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City Prepares To Sue UC Over Stadium Expansion

By Richard Brenneman
Friday September 29, 2006

In an 8-1 vote, Berkeley city councilmembers voted Tuesday to hire a lawyer to prepare for legal action challenging UC Berkeley’s massive stadium area expansion plans. 

The lawsuit would target the environmental impact report (EIR) on the project, which the university plans to release 10 days before the Nov. 15-16 meeting of the UC Board of Regents. 

The city contends that the document fails to adequately address project impacts, fails to offer critical mitigations, and was prepared without offering the city and public critical information that the university had failed to disclose. 

A victory in court “could kill the project,” said Mayor Tom Bates after the closed-door session in a sixth-floor conference room in City Hall, “but it’s a crap shoot.” 

Bates said the cost of legal counsel could run more than $250,000. 

The mayor contrasted the litigation to last year’s litigation challenging details of the university’s Long Range Development Plan (LRDP) through 2020. 

“Unlike that suit, this one could stop the stadium projects,” said Bates. 

Because the EIR is slated for consideration and probable adoption at the Nov. 15-16 meeting of the UC Board of Regents in Los Angeles, the council needed to act quickly, said City Manager Phil Kamlarz. 

Should the regents vote to accept the controversial document, the city would be forced to file a legal challenge within 30 days.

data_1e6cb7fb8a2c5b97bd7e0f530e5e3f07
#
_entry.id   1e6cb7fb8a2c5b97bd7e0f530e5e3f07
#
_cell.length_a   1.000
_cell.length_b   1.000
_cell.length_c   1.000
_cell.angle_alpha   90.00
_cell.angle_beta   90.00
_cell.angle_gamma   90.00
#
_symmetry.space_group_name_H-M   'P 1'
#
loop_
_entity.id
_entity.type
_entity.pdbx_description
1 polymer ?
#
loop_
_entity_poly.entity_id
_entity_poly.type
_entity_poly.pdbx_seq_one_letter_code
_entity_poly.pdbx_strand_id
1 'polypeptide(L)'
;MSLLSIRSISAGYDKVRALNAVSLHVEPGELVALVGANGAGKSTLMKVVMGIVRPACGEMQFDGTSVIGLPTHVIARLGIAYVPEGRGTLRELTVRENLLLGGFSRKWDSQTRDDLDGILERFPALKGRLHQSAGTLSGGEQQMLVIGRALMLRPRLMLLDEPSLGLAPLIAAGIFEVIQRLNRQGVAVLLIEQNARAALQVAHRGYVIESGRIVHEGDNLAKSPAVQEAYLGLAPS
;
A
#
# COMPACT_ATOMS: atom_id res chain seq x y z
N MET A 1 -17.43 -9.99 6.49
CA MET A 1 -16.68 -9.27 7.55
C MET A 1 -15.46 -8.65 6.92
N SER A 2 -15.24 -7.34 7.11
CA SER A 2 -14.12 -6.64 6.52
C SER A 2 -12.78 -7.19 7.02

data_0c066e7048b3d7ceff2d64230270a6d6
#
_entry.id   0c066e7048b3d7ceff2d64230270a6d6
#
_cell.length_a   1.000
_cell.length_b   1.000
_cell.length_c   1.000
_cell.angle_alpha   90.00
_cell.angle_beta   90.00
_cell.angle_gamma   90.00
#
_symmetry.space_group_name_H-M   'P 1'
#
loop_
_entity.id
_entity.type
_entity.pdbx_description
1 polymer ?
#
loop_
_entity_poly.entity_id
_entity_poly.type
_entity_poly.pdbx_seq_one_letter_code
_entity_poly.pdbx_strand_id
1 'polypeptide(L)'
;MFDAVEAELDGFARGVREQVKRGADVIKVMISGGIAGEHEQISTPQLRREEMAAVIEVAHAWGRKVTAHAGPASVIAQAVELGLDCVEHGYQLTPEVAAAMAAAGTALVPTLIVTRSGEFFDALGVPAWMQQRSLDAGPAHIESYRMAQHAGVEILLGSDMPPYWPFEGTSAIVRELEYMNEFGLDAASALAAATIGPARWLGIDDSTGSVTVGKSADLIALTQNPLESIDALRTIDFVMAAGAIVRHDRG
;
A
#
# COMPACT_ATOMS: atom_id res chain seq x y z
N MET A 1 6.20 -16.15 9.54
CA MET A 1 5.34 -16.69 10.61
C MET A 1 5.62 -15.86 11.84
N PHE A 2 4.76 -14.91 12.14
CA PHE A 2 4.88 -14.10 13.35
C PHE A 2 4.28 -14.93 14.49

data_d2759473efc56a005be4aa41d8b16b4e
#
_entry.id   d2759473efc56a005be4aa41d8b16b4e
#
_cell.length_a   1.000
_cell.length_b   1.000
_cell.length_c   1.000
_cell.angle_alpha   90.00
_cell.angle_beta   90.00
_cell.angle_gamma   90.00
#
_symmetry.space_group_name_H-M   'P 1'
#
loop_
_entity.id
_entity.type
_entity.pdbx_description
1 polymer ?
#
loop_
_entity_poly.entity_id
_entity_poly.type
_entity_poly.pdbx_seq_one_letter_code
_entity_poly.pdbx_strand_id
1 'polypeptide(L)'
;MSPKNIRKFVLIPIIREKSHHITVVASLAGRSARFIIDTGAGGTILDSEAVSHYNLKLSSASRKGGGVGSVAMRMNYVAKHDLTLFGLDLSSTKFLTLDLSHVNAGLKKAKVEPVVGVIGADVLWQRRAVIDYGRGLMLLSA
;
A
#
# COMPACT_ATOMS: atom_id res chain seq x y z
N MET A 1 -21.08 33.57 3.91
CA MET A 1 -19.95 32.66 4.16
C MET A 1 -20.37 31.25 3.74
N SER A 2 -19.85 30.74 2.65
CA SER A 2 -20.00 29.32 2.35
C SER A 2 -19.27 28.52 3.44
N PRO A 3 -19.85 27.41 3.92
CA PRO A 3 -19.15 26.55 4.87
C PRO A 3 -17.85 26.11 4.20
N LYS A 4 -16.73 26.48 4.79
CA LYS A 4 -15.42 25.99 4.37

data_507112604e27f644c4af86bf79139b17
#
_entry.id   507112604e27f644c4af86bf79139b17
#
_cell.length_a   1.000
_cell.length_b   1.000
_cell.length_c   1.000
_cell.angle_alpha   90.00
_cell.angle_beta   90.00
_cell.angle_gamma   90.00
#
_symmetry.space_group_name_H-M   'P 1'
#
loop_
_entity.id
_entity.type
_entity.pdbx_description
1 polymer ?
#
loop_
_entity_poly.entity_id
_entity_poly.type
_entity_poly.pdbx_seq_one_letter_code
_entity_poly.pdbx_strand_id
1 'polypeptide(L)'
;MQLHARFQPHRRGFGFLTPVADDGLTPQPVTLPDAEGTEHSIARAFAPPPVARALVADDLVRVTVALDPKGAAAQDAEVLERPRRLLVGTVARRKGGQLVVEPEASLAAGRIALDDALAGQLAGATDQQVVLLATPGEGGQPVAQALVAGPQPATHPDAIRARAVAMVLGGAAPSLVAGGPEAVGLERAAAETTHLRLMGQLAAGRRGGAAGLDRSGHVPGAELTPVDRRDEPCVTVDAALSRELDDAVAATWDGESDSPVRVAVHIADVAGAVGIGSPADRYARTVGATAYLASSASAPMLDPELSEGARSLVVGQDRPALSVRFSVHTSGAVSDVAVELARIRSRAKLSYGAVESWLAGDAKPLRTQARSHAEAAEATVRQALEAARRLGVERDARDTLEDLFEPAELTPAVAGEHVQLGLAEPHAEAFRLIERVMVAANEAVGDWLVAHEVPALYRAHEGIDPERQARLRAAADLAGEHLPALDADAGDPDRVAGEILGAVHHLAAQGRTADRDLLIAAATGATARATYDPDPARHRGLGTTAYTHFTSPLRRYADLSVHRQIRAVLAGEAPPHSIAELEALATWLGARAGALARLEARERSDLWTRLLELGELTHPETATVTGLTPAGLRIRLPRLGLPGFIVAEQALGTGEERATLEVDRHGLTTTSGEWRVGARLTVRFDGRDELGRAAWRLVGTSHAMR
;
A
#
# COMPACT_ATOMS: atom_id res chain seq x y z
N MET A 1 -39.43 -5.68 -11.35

“Conceivably the university could break ground right after it’s adopted, so it was critical to act,” said Bates. 

UC Berkeley Director of Community Relations Irene Hegarty said she wasn’t surprised at the council’s decision. 

“We understood that the city has some strong concerns,” she said. 

Should the city sue, Hegarty said the response will be determined by the UC Office of the President. “Sometimes they use our own attorneys, and sometimes they hire outside counsel who are environmental specialists,” she said. 


Lone dissent 

The council’s action carried on an 8-1 vote, with Kriss Worthington in opposition. 

The dissenting councilmember said he was unwilling to vote to hire a lawyer and incur the additional expenses for taxpayers when nothing in existing city ordinances blocked a possible secret settlement agreement. 

The city’s last suit against the university—the LRDP litigation—was resolved by a settlement approved by the council in a closed session before the terms were shown to the public. 

“I don’t want to repeat that ever again,” Worthington said. 

He said that he would like to see language included in the sunshine ordinance scheduled to be presented to the council at their next meeting that would mandate presenting all proposed settlements to the public at least 10 days before council action. 

Worthington said he had proposed similar language in 2001 when the council voted to ask the city attorney and city manager to draft an ordinance for council consideration. 

“It’s a principle of good government to let the public know,” Worthington said, “and right now there’s nothing that would prevent another secret settlement.” 


The fault issue 

In addition to the California Environmental Quality Act (CEQA), which mandates the EIR process, the city is also considering filing under the Alquist-Priolo Act, which governs construction on or adjacent to active earthquake faults. 

“There are not that many cases that have been filed under the law, so we don’t know what our chances are,” Bates said. “Part of the problem is that the law is pretty vague.”